Victims of botched vaginal mesh surgery are, in increasing numbers, asking specialist surgical mesh implant solicitors to help them make medical negligence compensation claims, after having their lives turned upside down. The government has stopped all vaginal mesh operations pending the outcome of a review.
An article on the BBC News website in July 2018 was one of the first to report that the government had decided to halt the use of surgical vaginal mesh implants as a means of treating women suffering from a pelvic organ prolapse or incontinence caused by bladder weakness.
The government’s action was in response to campaigns by groups such as Sling the Mesh and the Labour MP, Owen Smith who championed the cause in Parliament for halting the controversial surgery. In February 2018, this led to the Health Secretary, Jeremy Hunt, ordering an independent inquiry into the use by the NHS of vaginal mesh devices.
Baroness Cumberlege, who chairs the inquiry which is ongoing into 2019, said;
“We strongly believe that mesh must not be used to treat women with stress urinary incontinence until we can manage the risk of complications much more effectively. We have not seen evidence on the benefits of mesh that outweighs the severity of human suffering caused by mesh complication.”
What is pelvic organ prolapse?
Pelvic organ prolapse occurs when the muscles and tissues supporting the pelvic organs – the bladder, uterus, cervix, vagina and rectum – become weak. This weakness can cause one or more of the pelvic organs to drop or press into or out of the vagina.
About one in 12 women living in the community in the UK report symptoms of pelvic organ prolapse, according to the British Medical Journal (BMJ). Pelvic organ prolapse is one of the conditions known as Pelvic Floor Disorder. The other most common of these conditions are urinary incontinence (leaking of urine) and fecal incontinence (leaking of stool).
Common risk factors leading to pelvic organ prolapse are:
- Vaginal child birth
- Pressure on the abdomen over a long period e.g. long-term obesity
- Hormonal changes that occur during menopause
- Family history of the disorder
Treatment of pelvic organ prolapse
If the prolapse is mild to moderate, the NHS has long indicated that non-surgical treatment options may well be sufficient. These include doing pelvic floor exercises, maintaining a healthy weight, eating a high fibre diet, avoiding lifting heavy weights, quitting smoking and avoiding high impact exercise.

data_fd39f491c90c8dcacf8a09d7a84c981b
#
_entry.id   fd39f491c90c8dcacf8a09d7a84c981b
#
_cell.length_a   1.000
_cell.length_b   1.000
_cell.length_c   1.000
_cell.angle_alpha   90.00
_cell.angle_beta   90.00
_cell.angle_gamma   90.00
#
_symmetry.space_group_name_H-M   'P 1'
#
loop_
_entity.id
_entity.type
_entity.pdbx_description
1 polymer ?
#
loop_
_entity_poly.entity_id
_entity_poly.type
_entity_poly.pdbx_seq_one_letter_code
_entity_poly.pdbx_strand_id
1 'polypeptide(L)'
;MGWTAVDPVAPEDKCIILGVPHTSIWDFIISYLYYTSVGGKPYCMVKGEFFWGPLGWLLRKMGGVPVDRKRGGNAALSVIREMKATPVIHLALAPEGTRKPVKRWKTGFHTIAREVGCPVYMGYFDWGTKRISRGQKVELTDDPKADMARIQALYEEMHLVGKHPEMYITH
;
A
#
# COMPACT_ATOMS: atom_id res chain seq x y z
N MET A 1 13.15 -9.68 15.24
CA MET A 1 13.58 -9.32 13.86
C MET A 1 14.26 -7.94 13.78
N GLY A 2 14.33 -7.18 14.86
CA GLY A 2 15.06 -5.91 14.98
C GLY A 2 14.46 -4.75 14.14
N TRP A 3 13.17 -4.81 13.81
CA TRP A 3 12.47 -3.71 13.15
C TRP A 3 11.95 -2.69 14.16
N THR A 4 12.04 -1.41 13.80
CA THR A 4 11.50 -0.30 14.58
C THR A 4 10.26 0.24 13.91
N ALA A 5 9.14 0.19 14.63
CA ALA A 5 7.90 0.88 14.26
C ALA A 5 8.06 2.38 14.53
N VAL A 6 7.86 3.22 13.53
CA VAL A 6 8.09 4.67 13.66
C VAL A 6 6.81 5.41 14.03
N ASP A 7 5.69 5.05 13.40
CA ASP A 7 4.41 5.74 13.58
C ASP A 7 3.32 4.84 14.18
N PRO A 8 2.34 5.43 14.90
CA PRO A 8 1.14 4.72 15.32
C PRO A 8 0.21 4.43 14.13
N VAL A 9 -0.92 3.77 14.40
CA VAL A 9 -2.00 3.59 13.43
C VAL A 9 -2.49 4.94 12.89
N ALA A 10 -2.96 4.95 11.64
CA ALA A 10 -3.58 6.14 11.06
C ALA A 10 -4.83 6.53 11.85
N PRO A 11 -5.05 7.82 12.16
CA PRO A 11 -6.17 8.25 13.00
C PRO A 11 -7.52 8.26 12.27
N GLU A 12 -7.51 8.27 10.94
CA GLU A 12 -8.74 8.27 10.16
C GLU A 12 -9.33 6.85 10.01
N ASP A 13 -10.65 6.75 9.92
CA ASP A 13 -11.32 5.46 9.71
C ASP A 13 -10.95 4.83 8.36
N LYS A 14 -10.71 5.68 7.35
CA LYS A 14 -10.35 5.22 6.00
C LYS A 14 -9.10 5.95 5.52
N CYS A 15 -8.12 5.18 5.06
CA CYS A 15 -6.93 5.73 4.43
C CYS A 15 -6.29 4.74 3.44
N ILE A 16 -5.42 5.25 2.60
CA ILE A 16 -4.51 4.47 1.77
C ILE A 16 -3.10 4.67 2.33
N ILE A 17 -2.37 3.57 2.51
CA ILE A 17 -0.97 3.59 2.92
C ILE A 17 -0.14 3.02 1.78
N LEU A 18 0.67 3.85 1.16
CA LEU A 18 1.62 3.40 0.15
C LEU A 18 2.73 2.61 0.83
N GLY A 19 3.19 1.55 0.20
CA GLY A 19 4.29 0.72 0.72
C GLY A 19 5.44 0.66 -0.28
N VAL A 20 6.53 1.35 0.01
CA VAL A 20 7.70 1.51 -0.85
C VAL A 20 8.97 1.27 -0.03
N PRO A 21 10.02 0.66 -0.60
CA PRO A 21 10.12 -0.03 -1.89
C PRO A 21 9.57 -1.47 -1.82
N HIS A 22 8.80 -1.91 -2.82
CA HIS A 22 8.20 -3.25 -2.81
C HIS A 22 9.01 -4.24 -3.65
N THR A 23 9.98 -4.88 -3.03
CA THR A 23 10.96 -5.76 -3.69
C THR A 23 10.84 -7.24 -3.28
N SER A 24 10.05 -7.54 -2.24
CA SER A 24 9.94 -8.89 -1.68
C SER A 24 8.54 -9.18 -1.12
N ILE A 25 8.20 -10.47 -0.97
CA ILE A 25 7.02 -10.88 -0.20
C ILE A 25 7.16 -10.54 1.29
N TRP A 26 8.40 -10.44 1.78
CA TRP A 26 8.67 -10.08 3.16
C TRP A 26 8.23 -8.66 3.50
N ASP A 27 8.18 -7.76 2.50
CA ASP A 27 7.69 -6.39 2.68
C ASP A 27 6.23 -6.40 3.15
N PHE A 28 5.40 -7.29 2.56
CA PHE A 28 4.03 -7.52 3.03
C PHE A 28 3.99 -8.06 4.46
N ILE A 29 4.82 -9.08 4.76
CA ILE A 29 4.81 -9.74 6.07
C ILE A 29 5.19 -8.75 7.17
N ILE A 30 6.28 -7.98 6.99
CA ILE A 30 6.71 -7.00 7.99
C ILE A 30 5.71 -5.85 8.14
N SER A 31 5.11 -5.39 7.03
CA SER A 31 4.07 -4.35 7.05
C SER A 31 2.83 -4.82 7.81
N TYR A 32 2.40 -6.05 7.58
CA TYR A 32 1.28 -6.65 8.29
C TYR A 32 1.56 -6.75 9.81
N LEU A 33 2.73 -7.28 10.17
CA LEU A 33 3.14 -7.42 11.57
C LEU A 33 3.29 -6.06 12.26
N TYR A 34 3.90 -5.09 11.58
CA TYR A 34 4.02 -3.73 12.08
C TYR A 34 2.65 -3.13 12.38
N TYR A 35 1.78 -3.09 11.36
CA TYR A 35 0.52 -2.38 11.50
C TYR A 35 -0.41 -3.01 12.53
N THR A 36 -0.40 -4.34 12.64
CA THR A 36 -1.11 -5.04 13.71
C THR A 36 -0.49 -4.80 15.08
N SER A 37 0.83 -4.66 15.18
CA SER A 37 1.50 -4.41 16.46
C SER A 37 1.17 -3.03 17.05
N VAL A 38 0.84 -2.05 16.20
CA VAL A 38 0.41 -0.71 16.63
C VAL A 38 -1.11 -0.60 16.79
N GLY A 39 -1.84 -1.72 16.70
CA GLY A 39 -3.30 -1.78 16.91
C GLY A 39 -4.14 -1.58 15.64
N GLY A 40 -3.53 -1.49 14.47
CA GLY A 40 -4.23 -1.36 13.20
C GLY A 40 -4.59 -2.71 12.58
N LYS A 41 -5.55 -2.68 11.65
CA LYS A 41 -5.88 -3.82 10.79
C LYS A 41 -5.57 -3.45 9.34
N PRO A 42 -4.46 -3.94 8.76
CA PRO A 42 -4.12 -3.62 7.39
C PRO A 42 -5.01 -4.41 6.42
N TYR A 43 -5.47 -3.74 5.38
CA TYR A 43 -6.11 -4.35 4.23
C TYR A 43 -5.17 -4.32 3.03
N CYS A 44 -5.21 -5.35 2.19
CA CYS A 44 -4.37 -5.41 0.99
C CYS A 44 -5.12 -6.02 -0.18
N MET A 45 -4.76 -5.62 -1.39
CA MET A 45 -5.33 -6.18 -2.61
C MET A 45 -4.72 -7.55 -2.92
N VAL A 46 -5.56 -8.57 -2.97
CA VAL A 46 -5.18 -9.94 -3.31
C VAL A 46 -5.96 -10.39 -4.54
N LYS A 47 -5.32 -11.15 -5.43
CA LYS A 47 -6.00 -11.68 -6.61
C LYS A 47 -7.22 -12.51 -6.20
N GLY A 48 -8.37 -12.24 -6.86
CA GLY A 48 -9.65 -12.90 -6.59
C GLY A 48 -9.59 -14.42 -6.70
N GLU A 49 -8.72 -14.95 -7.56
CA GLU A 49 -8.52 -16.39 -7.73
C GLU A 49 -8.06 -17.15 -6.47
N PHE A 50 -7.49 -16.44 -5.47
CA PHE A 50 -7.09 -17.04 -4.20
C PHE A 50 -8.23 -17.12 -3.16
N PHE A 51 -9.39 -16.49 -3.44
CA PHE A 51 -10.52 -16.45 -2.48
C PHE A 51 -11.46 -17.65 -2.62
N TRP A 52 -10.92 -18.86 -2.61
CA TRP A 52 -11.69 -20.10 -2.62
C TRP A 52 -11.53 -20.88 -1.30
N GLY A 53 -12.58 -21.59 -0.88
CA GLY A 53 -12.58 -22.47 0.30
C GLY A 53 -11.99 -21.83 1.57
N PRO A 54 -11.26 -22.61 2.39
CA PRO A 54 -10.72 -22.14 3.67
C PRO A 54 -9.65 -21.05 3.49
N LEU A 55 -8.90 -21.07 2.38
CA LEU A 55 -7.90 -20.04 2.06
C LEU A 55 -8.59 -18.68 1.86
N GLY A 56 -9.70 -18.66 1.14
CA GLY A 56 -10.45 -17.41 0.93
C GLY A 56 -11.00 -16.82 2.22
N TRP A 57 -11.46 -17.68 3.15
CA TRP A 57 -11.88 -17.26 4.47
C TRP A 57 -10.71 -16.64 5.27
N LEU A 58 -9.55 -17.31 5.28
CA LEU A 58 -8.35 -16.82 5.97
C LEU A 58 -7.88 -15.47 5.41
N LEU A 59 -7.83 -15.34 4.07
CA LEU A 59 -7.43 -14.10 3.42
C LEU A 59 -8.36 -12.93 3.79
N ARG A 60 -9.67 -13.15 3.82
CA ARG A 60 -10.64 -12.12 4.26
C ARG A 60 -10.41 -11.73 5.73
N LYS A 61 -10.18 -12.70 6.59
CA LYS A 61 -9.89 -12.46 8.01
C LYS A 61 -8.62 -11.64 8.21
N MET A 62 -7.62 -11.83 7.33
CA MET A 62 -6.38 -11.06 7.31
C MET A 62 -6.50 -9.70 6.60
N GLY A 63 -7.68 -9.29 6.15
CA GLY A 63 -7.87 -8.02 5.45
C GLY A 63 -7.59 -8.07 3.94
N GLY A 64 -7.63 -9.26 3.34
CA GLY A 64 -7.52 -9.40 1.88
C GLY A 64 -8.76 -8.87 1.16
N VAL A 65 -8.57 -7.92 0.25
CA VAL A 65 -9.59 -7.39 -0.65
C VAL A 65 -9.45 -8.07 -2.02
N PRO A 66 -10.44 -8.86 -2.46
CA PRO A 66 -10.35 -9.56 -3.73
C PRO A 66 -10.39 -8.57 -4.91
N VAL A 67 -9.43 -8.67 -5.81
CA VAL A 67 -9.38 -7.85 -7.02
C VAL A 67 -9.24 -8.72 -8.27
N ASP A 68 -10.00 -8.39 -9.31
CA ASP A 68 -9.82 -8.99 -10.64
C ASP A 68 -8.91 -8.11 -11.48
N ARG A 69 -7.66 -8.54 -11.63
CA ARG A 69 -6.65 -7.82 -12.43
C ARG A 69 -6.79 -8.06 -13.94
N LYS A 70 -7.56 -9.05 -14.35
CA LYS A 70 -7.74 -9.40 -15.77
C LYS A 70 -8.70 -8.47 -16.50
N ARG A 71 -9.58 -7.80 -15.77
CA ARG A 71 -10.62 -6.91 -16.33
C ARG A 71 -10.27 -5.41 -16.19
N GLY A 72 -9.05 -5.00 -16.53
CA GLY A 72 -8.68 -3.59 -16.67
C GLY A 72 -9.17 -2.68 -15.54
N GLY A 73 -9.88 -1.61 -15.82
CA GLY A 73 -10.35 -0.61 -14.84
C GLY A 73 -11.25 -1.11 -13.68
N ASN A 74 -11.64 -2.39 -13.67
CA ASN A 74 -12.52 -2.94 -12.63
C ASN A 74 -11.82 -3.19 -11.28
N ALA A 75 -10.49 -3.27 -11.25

Hormone oestrogen tablets or cream are often recommended by doctors in the case of a mild prolapse and where the patient has been through the menopause.
Another type of treatment is the use of a pessary, which is a removable device inserted into the vagina to support the organs.
However, for more severe prolapses, surgery has often been recommended by consultants. This can take the form of surgical repair that lifts and supports the organs without the use of tape, by using the patient’s own body tissue and stitching the organs into place. Alternatively, it can involve the use of surgical mesh or tape.
Surgical mesh implants
Until the recent pausing of vaginal mesh surgery, it became increasingly common for the medical profession to advise that mesh implants were the most convenient and reliable way to treat urinary incontinence and vaginal prolapse. The use of vaginal implants began in the UK in the 1990s. The mesh was used to form a type of sling to hold the organs in place. Although they have worked for some women, many others have suffered severe complications and pain, after undergoing the procedure.
Some of the complications experienced by women after undergoing surgical mesh implants, include:
- Mesh eroding through the vaginal wall or piercing the bladder
- Nerve damage
- Severe infection
- Chronic pain
A number of those affected have suffered crippling injuries and become housebound as a result.
As the mesh was designed to allow bodily tissue to grow through it, it is very difficult to remove without causing further damage. There are only a few surgeons in the world who are sufficiently experienced to successfully remove implants.